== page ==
Brazil and Indonesia release their first <i>Wolbachia</i>-carrying mosquitoes
2015

No dengue transmission where Wolbachia is established in Cairns

Despite a dengue outbreak in the Cairns region, there are no local dengue transmissions in areas where Wolbachia is established.

2015

No dengue transmission where Wolbachia is established in Cairns

Despite a dengue outbreak in the Cairns region, there are no local dengue transmissions in areas where Wolbachia is established.

No dengue transmission where Wolbachia is established in Cairns
2015
No dengue transmission where Wolbachia is established in Cairns
2015

We release the first Wolbachia mosquitoes in Colombia

In May 2015, the community of Paris, in the Bello neighbourhood, welcomed the country’s first release of Wolbachia mosquitoes.

The release came after almost two years of work in the laboratories at the University of Antioquia and extensive engagement with the local community.

2015
We release the first Wolbachia mosquitoes in Colombia
Zika outbreaks declared a Public Health Emergency of International Concern
2016

Zika outbreaks declared a Public Health Emergency of International Concern

Zika is declared a Public Health Emergency of International Concern by the World Health Organization (WHO). The WHO Vector Control Advisory Group reviews new vector control tools that could be used in response to the Zika virus outbreak. They recommend further Wolbachia pilot deployments as a potential measure to tackle this global health emergency.

The program is granted $18 million to fight Zika using our Wolbachia method. Funding is provided by a coalition including the Wellcome Trust, the US Agency for International Development, the UK Government, and the Bill and Melinda Gates Foundation.

Using the grant, we immediately begin planning for large-scale deployment.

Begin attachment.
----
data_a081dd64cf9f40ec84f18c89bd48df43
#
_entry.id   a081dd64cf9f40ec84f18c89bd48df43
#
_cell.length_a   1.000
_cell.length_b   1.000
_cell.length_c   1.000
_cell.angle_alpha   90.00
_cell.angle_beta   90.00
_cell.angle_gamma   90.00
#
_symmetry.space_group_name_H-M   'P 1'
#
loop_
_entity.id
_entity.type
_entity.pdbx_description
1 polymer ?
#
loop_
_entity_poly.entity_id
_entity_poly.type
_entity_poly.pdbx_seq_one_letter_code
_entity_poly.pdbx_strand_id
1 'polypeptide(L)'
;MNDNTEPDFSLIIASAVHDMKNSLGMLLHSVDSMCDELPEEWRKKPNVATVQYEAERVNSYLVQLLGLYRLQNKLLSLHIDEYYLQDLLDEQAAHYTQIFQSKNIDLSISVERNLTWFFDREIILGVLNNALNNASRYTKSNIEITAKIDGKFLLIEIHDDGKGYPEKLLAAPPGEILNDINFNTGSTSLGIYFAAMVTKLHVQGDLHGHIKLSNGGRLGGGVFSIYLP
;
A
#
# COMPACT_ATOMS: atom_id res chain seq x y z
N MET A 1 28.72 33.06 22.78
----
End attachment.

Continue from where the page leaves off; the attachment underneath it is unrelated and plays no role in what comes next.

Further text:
Zika outbreaks declared a Public Health Emergency of International Concern
2016
Zika outbreaks declared a Public Health Emergency of International Concern
2017

We become the World Mosquito Program

The Eliminate Dengue Program becomes the World Mosquito Program to reflect how our Wolbachia method can prevent other mosquito-borne diseases, including Zika and chikungunya.

India, Sri Lanka, Vanuatu, Fiji and Kiribati form partnerships with the program.        

Brazil, Indonesia, Vietnam, Australia and Colombia announce further releases.

2017
We become the World Mosquito Program
2018

Initial Wolbachia mosquito releases take place in Suva, Fiji

After conducting laboratory studies to examine the impact of Wolbachia on dengue and chikungunya viruses in Fiji, and engaging with the community to explain our Wolbachia method and gain their acceptance, we released Wolbachia-carrying mosquitoes across the Lami, Suva, Nakasi corridor in 2018–19.

2018
Initial Wolbachia mosquito releases take place in Suva, Fiji
2018

The Townsville trial is successful and we deploy mosquitoes using unmanned aerial vehicles in Fiji

We publish a research paper that shows our Townsville trial is successful – there have been no locally transmitted dengue cases over the previous four rainy seasons, since Wolbachia was established in the targeted release areas.

We partner with WeRobotics to conduct our first-ever unmanned aerial vehicle (drone) trial to release Wolbachia-carrying mosquitoes in Fiji.

New Caledonia and Mexico form partnerships with the World Mosquito Program.   

Further releases are announced in Northern Queensland, Australia, and for the first time, local health authorities lead the implementation of the Wolbachia method, with our technical support.

2018